The Washington State Department of Revenue (DOR) recently provided updated guidance regarding the tax exemption for certain emergency grants under Substitute House Bill 1095 passed during the 2021 legislative session. Previously, DOR instructed that organizations should delay reporting these funds in anticipation of the legislation. WSHA provided input to DOR and strongly supported the bill.
The following is from the DOR guidance (WSHA additions in bold italics).
Beginning Feb. 29, 2020, certain financial assistance is exempt from tax in Washington. Businesses who receive these funds do not need to report or pay business and occupation (B&O) tax, retail sales tax, or public utility tax on the grants described below.
What are the requirements for the exemptions?
- Official proclamation of either:
- National emergency by the President of the United States.
- State of emergency by the Governor of Washington.
- Assistance provided by a federal, tribal, state, or local government entity.
- Grant clearly established to address the impacts of the declared emergency.
What types of assistance qualify for a tax exemption?
- Grants received directly from a government entity.
- Grants received through a non-governmental entity that is authorized by a governmental entity to distribute funds. This includes federal ASPR COVID emergency grants distributed though WSHA.
- Debt relief received from a private entity that has received a direct financial benefit, including receiving funds, from a governmental entity for this purpose.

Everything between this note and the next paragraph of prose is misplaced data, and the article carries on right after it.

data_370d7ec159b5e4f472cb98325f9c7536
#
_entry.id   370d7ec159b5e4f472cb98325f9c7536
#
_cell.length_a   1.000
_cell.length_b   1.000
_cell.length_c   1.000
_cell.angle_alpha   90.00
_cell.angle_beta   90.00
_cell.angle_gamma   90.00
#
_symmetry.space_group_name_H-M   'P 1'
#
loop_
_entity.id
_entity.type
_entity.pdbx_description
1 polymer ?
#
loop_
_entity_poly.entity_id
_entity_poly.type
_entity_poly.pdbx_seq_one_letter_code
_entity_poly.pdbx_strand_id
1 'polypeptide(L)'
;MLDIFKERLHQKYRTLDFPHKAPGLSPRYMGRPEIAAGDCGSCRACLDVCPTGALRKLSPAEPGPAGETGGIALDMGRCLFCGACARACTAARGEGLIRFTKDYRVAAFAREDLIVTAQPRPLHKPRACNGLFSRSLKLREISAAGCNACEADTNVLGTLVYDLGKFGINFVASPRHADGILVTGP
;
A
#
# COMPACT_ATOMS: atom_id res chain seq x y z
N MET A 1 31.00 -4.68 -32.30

What types of income do not qualify for exemption?
- Amounts received under a procurement contract for providing specific goods or services.
- Amounts received for manufacturing, extracting, or selling products on a per-item basis.
- Amounts received based on the quantity, volume, or weight of products sold or transported.
- Amounts received from production subsidies.
Note, this does not address advanced or accelerated payments from health insurers. Such amounts need to be reported and may be subject to B&O tax at the time of receipt, though these payments, depending on the type or organization and payor program, may be subject to B&O tax deduction. For example, Medicare payments and most Medicaid payments are deductible from the B&O taxable amount for qualifying entities under RCW 82.04.4297
Can I request a refund?
No, you may not request a refund of tax you paid on emergency financial assistance grant income prior to Feb. 19, 2021. In addition, you may not amend your excise tax returns to eliminate any emergency financial assistance grant income you reported prior to Feb. 19, 2021. Substitute House Bill 1095 applies only to tax that has not yet been paid; it does not allow for refunds of tax paid.
Retail sales tax due on purchases
This exemption does not extend to purchases of goods and retail services made with emergency assistance funds. These purchases remain subject to retail sales tax and/or use tax.
If you have questions about any specific emergency financial assistance that you have received, submit a tax ruling request. For information about the taxability of grant income for other purposes, please see our Tax Topics article titled Grant income. For more information, please see SHB 1095, Chapter 4, Laws of 2021. (Andrew Busz, AndrewB@wsha.org)